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Migrant Transnational Participation: How Citizen Inclusion and Government Engagement Matter for Local Democratic Development in Mexico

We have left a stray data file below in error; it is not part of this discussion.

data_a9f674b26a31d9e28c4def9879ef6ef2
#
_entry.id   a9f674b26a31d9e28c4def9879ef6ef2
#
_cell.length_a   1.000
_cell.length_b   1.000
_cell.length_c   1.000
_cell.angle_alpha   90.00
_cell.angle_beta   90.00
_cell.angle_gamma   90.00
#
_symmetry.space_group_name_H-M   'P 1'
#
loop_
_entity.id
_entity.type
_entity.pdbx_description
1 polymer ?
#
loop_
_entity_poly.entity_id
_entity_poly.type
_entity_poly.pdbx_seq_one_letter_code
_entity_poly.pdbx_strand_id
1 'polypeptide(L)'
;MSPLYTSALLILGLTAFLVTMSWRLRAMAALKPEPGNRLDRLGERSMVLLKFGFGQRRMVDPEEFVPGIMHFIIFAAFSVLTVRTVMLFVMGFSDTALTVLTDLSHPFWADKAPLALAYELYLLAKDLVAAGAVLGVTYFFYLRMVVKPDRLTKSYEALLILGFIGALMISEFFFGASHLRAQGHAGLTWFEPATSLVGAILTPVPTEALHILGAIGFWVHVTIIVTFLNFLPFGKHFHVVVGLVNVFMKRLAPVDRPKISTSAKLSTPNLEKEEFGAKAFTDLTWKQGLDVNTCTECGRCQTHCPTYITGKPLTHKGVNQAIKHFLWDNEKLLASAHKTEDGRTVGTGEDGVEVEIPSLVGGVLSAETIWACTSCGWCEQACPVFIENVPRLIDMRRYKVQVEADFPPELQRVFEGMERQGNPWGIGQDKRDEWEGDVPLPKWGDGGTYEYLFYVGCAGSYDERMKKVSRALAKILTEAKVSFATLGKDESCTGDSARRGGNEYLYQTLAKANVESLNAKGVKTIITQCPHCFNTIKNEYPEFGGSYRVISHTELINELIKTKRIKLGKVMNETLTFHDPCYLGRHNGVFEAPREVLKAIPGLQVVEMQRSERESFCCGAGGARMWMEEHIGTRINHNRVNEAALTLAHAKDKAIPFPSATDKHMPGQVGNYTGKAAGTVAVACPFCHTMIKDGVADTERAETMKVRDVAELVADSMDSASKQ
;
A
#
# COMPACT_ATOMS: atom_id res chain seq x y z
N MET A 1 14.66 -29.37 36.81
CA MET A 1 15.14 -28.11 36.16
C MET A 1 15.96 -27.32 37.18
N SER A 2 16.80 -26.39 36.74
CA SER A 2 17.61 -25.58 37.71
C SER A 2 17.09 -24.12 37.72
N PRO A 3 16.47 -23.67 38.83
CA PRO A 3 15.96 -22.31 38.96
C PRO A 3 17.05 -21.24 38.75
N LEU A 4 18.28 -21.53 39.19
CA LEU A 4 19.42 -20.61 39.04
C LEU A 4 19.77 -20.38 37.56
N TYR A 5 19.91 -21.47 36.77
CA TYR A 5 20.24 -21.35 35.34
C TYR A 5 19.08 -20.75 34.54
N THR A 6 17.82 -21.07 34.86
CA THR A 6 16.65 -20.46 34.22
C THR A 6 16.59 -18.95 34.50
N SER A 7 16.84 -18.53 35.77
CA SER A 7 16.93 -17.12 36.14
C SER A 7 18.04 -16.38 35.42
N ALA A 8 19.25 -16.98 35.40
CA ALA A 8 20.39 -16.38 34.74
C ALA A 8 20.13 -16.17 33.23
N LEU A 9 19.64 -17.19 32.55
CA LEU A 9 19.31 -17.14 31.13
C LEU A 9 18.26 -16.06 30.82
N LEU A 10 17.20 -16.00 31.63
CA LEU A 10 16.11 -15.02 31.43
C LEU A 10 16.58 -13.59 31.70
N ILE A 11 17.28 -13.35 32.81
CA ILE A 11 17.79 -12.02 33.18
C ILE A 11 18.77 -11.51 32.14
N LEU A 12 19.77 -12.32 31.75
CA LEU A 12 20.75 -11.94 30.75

Contemporary debates on the relationship between migration and development focus extensively on how migrant remittances affect the economies of sending countries. Yet remittances also produce dynamic political consequences in migrants’ origin communities, but receive less attention in scholarly accounts. Emigration and income earned abroad create political opportunities for migrant groups to participate in the provision of public services with the sending state in their hometowns. This article examines the conditions under which the transnational coproduction of public goods between organized migrants and public agencies at origin shapes democratic governance by focusing on the organizational variation in partnerships across time and space. First, the paper argues that local citizen inclusion and government engagement interact to determine four different types of coproduction: corporatist, fragmented, substitutive and synergetic. Second, using four comparative case studies based on fieldwork in three Mexican states, the paper traces central mechanisms to organizational form of coproduction and describes how emergent variation affects democratic governance and state-society relations. The article shows the ways in which transnational forces, when collaborating with local social and political institutions, can profoundly impact democratic development.

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